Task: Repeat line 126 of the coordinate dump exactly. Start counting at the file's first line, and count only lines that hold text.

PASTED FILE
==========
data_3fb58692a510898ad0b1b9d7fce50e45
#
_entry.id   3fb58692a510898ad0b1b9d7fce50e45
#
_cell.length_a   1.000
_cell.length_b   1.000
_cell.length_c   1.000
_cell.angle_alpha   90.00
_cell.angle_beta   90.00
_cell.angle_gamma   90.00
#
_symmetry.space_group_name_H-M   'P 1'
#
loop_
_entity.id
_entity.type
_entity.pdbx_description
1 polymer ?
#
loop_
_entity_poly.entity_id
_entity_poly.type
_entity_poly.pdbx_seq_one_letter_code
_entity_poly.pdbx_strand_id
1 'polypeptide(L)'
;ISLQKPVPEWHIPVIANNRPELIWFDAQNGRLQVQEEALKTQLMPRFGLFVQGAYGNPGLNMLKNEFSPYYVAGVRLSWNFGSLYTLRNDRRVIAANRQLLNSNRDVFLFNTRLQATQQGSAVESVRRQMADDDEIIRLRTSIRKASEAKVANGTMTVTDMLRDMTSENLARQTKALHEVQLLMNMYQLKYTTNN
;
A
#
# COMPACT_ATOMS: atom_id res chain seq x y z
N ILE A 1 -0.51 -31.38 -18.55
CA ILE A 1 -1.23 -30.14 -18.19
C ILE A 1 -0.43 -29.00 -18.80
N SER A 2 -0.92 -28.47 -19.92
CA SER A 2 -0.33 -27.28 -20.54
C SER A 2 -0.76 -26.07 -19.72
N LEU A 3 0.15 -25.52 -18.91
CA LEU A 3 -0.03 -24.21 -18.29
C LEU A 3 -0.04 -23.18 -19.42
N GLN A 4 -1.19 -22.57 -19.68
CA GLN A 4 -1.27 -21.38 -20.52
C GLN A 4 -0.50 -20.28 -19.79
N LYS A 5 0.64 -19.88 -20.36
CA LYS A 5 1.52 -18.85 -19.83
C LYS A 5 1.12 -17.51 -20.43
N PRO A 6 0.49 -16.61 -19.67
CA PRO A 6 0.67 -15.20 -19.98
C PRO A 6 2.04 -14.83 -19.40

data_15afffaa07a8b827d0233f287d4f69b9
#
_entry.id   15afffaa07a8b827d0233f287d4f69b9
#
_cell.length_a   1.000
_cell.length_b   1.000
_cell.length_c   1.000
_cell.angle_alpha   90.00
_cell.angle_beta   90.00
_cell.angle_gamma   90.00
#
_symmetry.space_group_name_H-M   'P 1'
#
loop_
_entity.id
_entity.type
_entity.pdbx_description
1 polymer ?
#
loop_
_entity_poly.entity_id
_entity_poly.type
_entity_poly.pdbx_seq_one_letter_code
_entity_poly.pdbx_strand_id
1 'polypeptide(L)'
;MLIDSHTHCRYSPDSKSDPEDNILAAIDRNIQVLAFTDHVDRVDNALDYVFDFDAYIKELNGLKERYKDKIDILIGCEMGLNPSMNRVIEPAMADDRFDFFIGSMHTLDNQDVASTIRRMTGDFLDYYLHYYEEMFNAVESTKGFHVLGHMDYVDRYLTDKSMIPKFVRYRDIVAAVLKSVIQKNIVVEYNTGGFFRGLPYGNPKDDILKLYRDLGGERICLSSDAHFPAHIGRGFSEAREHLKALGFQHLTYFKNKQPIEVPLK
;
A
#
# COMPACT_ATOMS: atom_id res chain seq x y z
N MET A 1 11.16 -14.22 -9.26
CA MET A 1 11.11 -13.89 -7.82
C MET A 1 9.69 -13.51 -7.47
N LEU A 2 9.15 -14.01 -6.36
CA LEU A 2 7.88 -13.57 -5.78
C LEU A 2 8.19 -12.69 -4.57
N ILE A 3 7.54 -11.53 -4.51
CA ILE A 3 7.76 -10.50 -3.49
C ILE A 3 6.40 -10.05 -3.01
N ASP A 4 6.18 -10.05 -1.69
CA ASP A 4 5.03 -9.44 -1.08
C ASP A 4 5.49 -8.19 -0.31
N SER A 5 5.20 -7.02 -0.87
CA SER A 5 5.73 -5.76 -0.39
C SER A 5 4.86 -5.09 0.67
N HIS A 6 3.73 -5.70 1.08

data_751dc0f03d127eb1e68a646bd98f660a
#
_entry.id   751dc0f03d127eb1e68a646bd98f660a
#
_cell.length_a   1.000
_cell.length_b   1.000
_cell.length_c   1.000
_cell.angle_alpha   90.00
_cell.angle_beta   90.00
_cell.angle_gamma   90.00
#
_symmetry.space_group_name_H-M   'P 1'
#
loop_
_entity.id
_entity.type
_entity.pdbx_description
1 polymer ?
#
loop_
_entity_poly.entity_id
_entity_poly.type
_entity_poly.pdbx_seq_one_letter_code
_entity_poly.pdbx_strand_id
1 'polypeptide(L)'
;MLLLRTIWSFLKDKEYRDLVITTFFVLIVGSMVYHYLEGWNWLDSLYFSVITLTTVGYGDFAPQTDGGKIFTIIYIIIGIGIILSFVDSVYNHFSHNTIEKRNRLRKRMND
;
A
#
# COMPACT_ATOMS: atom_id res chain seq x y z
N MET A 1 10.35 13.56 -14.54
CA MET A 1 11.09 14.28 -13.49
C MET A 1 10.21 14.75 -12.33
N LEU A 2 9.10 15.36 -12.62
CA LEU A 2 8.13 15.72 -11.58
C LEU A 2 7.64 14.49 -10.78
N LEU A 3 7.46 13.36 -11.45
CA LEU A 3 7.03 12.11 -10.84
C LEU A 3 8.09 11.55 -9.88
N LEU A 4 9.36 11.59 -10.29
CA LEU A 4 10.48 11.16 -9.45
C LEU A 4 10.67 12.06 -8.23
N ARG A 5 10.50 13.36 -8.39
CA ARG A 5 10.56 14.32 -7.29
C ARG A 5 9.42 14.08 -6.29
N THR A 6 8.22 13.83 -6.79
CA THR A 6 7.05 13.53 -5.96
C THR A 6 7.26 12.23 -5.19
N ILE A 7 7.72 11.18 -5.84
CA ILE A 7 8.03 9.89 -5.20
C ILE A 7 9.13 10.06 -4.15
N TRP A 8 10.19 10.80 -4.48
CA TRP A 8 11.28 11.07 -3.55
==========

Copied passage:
CA MET A 1 11.09 14.28 -13.49